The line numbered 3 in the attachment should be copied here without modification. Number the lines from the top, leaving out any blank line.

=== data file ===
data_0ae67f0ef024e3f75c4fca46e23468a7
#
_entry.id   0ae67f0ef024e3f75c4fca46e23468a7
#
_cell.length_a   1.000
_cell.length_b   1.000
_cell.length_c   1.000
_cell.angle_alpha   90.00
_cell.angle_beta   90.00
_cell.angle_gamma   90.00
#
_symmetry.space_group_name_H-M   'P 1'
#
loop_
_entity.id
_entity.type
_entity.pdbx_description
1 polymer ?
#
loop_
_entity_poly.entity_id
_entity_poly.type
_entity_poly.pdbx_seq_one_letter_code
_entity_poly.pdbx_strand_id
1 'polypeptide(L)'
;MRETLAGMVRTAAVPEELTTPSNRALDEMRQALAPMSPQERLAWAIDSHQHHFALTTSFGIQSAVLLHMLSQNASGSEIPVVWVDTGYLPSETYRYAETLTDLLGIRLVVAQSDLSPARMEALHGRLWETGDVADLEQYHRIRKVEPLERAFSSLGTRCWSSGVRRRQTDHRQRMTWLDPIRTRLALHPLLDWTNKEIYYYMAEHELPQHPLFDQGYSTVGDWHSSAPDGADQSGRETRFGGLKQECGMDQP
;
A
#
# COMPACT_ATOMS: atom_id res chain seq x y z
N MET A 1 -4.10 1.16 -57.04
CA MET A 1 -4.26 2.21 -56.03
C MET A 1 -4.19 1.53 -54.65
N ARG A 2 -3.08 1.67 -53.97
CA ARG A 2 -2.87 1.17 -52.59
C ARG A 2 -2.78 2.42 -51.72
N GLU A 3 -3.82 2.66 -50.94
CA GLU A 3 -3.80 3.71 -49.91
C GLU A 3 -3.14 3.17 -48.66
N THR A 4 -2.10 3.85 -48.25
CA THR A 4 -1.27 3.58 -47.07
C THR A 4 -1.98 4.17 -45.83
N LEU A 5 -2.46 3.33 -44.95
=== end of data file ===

_entry.id   0ae67f0ef024e3f75c4fca46e23468a7